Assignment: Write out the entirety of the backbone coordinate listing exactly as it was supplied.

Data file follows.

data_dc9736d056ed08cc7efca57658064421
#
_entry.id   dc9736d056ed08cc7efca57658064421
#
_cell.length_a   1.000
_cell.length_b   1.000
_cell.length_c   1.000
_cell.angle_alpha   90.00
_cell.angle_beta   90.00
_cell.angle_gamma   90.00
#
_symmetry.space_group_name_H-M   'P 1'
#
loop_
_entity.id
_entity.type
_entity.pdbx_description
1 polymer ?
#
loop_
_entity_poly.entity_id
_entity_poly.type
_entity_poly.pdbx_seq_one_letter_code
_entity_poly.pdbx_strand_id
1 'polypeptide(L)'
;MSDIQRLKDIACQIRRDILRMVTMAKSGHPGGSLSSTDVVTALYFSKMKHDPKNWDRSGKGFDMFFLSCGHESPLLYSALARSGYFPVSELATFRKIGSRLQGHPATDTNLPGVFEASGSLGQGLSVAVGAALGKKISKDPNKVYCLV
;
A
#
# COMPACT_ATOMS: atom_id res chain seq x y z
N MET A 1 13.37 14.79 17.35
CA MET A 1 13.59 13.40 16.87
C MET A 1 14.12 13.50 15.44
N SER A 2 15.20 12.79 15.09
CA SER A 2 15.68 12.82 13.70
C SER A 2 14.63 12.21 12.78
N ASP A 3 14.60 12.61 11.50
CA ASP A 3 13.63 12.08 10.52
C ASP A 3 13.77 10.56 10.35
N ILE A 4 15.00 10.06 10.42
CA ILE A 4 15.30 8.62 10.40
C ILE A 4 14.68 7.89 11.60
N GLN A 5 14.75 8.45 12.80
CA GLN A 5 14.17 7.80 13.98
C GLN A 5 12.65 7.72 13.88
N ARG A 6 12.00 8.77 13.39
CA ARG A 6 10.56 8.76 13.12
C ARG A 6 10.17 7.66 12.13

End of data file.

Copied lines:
data_dc9736d056ed08cc7efca57658064421
#
_entry.id   dc9736d056ed08cc7efca57658064421
#
_cell.length_a   1.000
_cell.length_b   1.000
_cell.length_c   1.000
_cell.angle_alpha   90.00
_cell.angle_beta   90.00
_cell.angle_gamma   90.00
#
_symmetry.space_group_name_H-M   'P 1'
#
loop_
_entity.id
_entity.type
_entity.pdbx_description
1 polymer ?
#
loop_
_entity_poly.entity_id
_entity_poly.type
_entity_poly.pdbx_seq_one_letter_code
_entity_poly.pdbx_strand_id
1 'polypeptide(L)'
;MSDIQRLKDIACQIRRDILRMVTMAKSGHPGGSLSSTDVVTALYFSKMKHDPKNWDRSGKGFDMFFLSCGHESPLLYSALARSGYFPVSELATFRKIGSRLQGHPATDTNLPGVFEASGSLGQGLSVAVGAALGKKISKDPNKVYCLV
;
A
#
# COMPACT_ATOMS: atom_id res chain seq x y z
N MET A 1 13.37 14.79 17.35
CA MET A 1 13.59 13.40 16.87
C MET A 1 14.12 13.50 15.44
N SER A 2 15.20 12.79 15.09
CA SER A 2 15.68 12.82 13.70
C SER A 2 14.63 12.21 12.78
N ASP A 3 14.60 12.61 11.50
CA ASP A 3 13.63 12.08 10.52
C ASP A 3 13.77 10.56 10.35
N ILE A 4 15.00 10.06 10.42
CA ILE A 4 15.30 8.62 10.40
C ILE A 4 14.68 7.89 11.60
N GLN A 5 14.75 8.45 12.80
CA GLN A 5 14.17 7.80 13.98
C GLN A 5 12.65 7.72 13.88
N ARG A 6 12.00 8.77 13.39
CA ARG A 6 10.56 8.76 13.12
C ARG A 6 10.17 7.66 12.13